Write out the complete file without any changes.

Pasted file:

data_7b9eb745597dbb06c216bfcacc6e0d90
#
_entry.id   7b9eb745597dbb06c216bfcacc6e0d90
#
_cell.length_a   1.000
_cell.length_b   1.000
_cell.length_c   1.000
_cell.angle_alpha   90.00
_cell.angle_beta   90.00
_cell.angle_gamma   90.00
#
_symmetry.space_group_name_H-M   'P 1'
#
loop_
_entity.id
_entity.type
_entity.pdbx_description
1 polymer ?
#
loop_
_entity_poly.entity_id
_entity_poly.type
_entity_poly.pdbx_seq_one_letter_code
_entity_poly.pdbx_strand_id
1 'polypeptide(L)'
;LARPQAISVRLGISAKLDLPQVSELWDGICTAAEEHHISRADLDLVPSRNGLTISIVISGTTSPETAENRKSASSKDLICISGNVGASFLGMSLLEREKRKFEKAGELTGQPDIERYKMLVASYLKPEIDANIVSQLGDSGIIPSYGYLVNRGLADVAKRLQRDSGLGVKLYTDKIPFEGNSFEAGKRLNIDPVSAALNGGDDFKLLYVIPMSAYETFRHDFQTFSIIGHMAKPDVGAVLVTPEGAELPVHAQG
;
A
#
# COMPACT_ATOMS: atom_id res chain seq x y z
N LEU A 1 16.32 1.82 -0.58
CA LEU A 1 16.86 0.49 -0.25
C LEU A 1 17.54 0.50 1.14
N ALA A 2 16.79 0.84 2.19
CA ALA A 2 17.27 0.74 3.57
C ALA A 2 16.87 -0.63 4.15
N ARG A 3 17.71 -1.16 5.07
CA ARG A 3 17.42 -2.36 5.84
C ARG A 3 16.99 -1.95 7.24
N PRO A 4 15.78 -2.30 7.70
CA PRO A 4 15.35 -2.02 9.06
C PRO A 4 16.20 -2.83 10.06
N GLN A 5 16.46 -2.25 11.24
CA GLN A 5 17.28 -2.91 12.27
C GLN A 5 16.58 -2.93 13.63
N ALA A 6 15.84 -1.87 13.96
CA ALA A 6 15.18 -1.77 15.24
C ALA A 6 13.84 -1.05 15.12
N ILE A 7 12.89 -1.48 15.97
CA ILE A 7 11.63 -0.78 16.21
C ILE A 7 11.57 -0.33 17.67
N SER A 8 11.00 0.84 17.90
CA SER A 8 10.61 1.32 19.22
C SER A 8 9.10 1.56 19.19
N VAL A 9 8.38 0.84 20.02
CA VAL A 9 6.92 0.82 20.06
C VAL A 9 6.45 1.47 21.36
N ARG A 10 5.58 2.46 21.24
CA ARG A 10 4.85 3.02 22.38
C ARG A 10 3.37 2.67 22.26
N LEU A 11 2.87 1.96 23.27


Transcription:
data_7b9eb745597dbb06c216bfcacc6e0d90
#
_entry.id   7b9eb745597dbb06c216bfcacc6e0d90
#
_cell.length_a   1.000
_cell.length_b   1.000
_cell.length_c   1.000
_cell.angle_alpha   90.00
_cell.angle_beta   90.00
_cell.angle_gamma   90.00
#
_symmetry.space_group_name_H-M   'P 1'
#
loop_
_entity.id
_entity.type
_entity.pdbx_description
1 polymer ?
#
loop_
_entity_poly.entity_id
_entity_poly.type
_entity_poly.pdbx_seq_one_letter_code
_entity_poly.pdbx_strand_id
1 'polypeptide(L)'
;LARPQAISVRLGISAKLDLPQVSELWDGICTAAEEHHISRADLDLVPSRNGLTISIVISGTTSPETAENRKSASSKDLICISGNVGASFLGMSLLEREKRKFEKAGELTGQPDIERYKMLVASYLKPEIDANIVSQLGDSGIIPSYGYLVNRGLADVAKRLQRDSGLGVKLYTDKIPFEGNSFEAGKRLNIDPVSAALNGGDDFKLLYVIPMSAYETFRHDFQTFSIIGHMAKPDVGAVLVTPEGAELPVHAQG
;
A
#
# COMPACT_ATOMS: atom_id res chain seq x y z
N LEU A 1 16.32 1.82 -0.58
CA LEU A 1 16.86 0.49 -0.25
C LEU A 1 17.54 0.50 1.14
N ALA A 2 16.79 0.84 2.19
CA ALA A 2 17.27 0.74 3.57
C ALA A 2 16.87 -0.63 4.15
N ARG A 3 17.71 -1.16 5.07
CA ARG A 3 17.42 -2.36 5.84
C ARG A 3 16.99 -1.95 7.24
N PRO A 4 15.78 -2.30 7.70
CA PRO A 4 15.35 -2.02 9.06
C PRO A 4 16.20 -2.83 10.06
N GLN A 5 16.46 -2.25 11.24
CA GLN A 5 17.28 -2.91 12.27
C GLN A 5 16.58 -2.93 13.63
N ALA A 6 15.84 -1.87 13.96
CA ALA A 6 15.18 -1.77 15.24
C ALA A 6 13.84 -1.05 15.12
N ILE A 7 12.89 -1.48 15.97
CA ILE A 7 11.63 -0.78 16.21
C ILE A 7 11.57 -0.33 17.67
N SER A 8 11.00 0.84 17.90
CA SER A 8 10.61 1.32 19.22
C SER A 8 9.10 1.56 19.19
N VAL A 9 8.38 0.84 20.02
CA VAL A 9 6.92 0.82 20.06
C VAL A 9 6.45 1.47 21.36
N ARG A 10 5.58 2.46 21.24
CA ARG A 10 4.85 3.02 22.38
C ARG A 10 3.37 2.67 22.26
N LEU A 11 2.87 1.96 23.27